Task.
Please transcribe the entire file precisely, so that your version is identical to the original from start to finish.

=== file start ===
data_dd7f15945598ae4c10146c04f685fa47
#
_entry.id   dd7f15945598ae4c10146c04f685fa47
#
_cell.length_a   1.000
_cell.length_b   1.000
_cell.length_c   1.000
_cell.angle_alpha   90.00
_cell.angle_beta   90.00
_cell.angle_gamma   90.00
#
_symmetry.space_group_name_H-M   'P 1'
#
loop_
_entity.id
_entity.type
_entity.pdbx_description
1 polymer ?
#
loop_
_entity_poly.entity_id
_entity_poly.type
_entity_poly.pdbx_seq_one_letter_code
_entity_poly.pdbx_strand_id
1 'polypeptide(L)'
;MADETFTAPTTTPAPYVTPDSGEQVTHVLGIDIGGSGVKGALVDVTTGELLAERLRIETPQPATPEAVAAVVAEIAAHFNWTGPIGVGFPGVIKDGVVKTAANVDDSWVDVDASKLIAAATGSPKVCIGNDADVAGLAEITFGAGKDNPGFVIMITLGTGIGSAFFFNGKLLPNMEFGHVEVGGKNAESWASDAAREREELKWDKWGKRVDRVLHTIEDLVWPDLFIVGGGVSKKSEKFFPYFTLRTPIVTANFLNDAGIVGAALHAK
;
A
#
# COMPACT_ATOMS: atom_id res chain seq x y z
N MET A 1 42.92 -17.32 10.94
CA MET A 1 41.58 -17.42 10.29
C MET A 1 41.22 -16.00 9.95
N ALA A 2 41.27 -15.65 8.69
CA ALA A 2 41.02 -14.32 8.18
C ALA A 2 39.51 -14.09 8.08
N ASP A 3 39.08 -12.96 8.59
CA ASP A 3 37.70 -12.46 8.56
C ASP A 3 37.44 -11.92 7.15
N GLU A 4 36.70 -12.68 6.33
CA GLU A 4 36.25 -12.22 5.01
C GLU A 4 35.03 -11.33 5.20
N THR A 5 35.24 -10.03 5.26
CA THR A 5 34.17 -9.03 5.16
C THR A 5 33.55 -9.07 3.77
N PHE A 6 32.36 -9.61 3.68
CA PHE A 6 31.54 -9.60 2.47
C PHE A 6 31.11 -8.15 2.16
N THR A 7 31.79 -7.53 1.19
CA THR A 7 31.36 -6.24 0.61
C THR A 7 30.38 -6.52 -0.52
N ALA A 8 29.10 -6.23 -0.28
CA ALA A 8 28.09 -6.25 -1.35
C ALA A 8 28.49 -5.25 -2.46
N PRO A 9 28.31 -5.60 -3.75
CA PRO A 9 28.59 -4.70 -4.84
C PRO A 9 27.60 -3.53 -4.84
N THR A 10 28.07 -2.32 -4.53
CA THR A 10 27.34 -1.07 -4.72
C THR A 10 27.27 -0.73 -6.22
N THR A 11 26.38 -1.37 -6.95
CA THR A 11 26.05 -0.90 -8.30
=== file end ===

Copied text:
data_dd7f15945598ae4c10146c04f685fa47
#
_entry.id   dd7f15945598ae4c10146c04f685fa47
#
_cell.length_a   1.000
_cell.length_b   1.000
_cell.length_c   1.000
_cell.angle_alpha   90.00
_cell.angle_beta   90.00
_cell.angle_gamma   90.00
#
_symmetry.space_group_name_H-M   'P 1'
#
loop_
_entity.id
_entity.type
_entity.pdbx_description
1 polymer ?
#
loop_
_entity_poly.entity_id
_entity_poly.type
_entity_poly.pdbx_seq_one_letter_code
_entity_poly.pdbx_strand_id
1 'polypeptide(L)'
;MADETFTAPTTTPAPYVTPDSGEQVTHVLGIDIGGSGVKGALVDVTTGELLAERLRIETPQPATPEAVAAVVAEIAAHFNWTGPIGVGFPGVIKDGVVKTAANVDDSWVDVDASKLIAAATGSPKVCIGNDADVAGLAEITFGAGKDNPGFVIMITLGTGIGSAFFFNGKLLPNMEFGHVEVGGKNAESWASDAAREREELKWDKWGKRVDRVLHTIEDLVWPDLFIVGGGVSKKSEKFFPYFTLRTPIVTANFLNDAGIVGAALHAK
;
A
#
# COMPACT_ATOMS: atom_id res chain seq x y z
N MET A 1 42.92 -17.32 10.94
CA MET A 1 41.58 -17.42 10.29
C MET A 1 41.22 -16.00 9.95
N ALA A 2 41.27 -15.65 8.69
CA ALA A 2 41.02 -14.32 8.18
C ALA A 2 39.51 -14.09 8.08
N ASP A 3 39.08 -12.96 8.59
CA ASP A 3 37.70 -12.46 8.56
C ASP A 3 37.44 -11.92 7.15
N GLU A 4 36.70 -12.68 6.33
CA GLU A 4 36.25 -12.22 5.01
C GLU A 4 35.03 -11.33 5.20
N THR A 5 35.24 -10.03 5.26
CA THR A 5 34.17 -9.03 5.16
C THR A 5 33.55 -9.07 3.77
N PHE A 6 32.36 -9.61 3.68
CA PHE A 6 31.54 -9.60 2.47
C PHE A 6 31.11 -8.15 2.16
N THR A 7 31.79 -7.53 1.19
CA THR A 7 31.36 -6.24 0.61
C THR A 7 30.38 -6.52 -0.52
N ALA A 8 29.10 -6.23 -0.28
CA ALA A 8 28.09 -6.25 -1.35
C ALA A 8 28.49 -5.25 -2.46
N PRO A 9 28.31 -5.60 -3.75
CA PRO A 9 28.59 -4.70 -4.84
C PRO A 9 27.60 -3.53 -4.84
N THR A 10 28.07 -2.32 -4.53
CA THR A 10 27.34 -1.07 -4.72
C THR A 10 27.27 -0.73 -6.22
N THR A 11 26.38 -1.37 -6.95
CA THR A 11 26.05 -0.90 -8.30